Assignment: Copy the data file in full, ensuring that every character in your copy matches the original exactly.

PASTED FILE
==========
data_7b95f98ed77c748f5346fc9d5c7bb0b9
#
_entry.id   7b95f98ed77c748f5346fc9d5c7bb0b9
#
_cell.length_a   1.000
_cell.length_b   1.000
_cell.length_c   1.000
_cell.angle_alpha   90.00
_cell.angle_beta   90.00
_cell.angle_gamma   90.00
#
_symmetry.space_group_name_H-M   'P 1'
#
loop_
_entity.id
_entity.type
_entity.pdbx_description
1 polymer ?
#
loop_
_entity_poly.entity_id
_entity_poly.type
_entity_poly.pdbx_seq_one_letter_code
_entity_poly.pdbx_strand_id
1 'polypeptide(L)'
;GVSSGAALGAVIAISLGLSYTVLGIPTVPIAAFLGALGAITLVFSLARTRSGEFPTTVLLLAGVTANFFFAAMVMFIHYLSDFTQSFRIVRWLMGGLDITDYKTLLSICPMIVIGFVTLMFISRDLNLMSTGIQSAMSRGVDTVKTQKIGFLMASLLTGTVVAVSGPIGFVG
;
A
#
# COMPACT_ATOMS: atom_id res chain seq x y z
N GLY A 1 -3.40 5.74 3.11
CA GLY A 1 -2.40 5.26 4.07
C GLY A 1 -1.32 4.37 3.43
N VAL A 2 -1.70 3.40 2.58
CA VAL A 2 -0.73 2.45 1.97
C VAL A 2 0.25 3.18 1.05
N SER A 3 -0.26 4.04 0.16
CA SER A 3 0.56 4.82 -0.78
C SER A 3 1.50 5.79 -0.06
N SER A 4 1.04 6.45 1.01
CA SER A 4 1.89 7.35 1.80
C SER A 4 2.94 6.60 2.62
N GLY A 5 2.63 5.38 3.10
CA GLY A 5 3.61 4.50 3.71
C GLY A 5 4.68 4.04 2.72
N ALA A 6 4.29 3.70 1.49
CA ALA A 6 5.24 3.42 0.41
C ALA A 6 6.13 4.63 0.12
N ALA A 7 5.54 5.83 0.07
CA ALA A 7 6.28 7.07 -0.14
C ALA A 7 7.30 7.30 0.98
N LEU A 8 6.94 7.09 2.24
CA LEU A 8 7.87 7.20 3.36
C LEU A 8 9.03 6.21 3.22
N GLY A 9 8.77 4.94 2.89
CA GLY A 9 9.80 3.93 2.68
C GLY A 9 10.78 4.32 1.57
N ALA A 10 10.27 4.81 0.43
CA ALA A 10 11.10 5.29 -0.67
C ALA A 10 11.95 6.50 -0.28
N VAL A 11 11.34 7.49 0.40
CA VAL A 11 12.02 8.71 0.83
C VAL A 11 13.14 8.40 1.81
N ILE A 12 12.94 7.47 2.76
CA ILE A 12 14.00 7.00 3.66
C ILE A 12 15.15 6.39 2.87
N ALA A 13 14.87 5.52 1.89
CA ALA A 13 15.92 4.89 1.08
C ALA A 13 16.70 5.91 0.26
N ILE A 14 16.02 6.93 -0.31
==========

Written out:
data_7b95f98ed77c748f5346fc9d5c7bb0b9
#
_entry.id   7b95f98ed77c748f5346fc9d5c7bb0b9
#
_cell.length_a   1.000
_cell.length_b   1.000
_cell.length_c   1.000
_cell.angle_alpha   90.00
_cell.angle_beta   90.00
_cell.angle_gamma   90.00
#
_symmetry.space_group_name_H-M   'P 1'
#
loop_
_entity.id
_entity.type
_entity.pdbx_description
1 polymer ?
#
loop_
_entity_poly.entity_id
_entity_poly.type
_entity_poly.pdbx_seq_one_letter_code
_entity_poly.pdbx_strand_id
1 'polypeptide(L)'
;GVSSGAALGAVIAISLGLSYTVLGIPTVPIAAFLGALGAITLVFSLARTRSGEFPTTVLLLAGVTANFFFAAMVMFIHYLSDFTQSFRIVRWLMGGLDITDYKTLLSICPMIVIGFVTLMFISRDLNLMSTGIQSAMSRGVDTVKTQKIGFLMASLLTGTVVAVSGPIGFVG
;
A
#
# COMPACT_ATOMS: atom_id res chain seq x y z
N GLY A 1 -3.40 5.74 3.11
CA GLY A 1 -2.40 5.26 4.07
C GLY A 1 -1.32 4.37 3.43
N VAL A 2 -1.70 3.40 2.58
CA VAL A 2 -0.73 2.45 1.97
C VAL A 2 0.25 3.18 1.05
N SER A 3 -0.26 4.04 0.16
CA SER A 3 0.56 4.82 -0.78
C SER A 3 1.50 5.79 -0.06
N SER A 4 1.04 6.45 1.01
CA SER A 4 1.89 7.35 1.80
C SER A 4 2.94 6.60 2.62
N GLY A 5 2.63 5.38 3.10
CA GLY A 5 3.61 4.50 3.71
C GLY A 5 4.68 4.04 2.72
N ALA A 6 4.29 3.70 1.49
CA ALA A 6 5.24 3.42 0.41
C ALA A 6 6.13 4.63 0.12
N ALA A 7 5.54 5.83 0.07
CA ALA A 7 6.28 7.07 -0.14
C ALA A 7 7.30 7.30 0.98
N LEU A 8 6.94 7.09 2.24
CA LEU A 8 7.87 7.20 3.36
C LEU A 8 9.03 6.21 3.22
N GLY A 9 8.77 4.94 2.89
CA GLY A 9 9.80 3.93 2.68
C GLY A 9 10.78 4.32 1.57
N ALA A 10 10.27 4.81 0.43
CA ALA A 10 11.10 5.29 -0.67
C ALA A 10 11.95 6.50 -0.28
N VAL A 11 11.34 7.49 0.40
CA VAL A 11 12.02 8.71 0.83
C VAL A 11 13.14 8.40 1.81
N ILE A 12 12.94 7.47 2.76
CA ILE A 12 14.00 7.00 3.66
C ILE A 12 15.15 6.39 2.87
N ALA A 13 14.87 5.52 1.89
CA ALA A 13 15.92 4.89 1.08
C ALA A 13 16.70 5.91 0.26
N ILE A 14 16.02 6.93 -0.31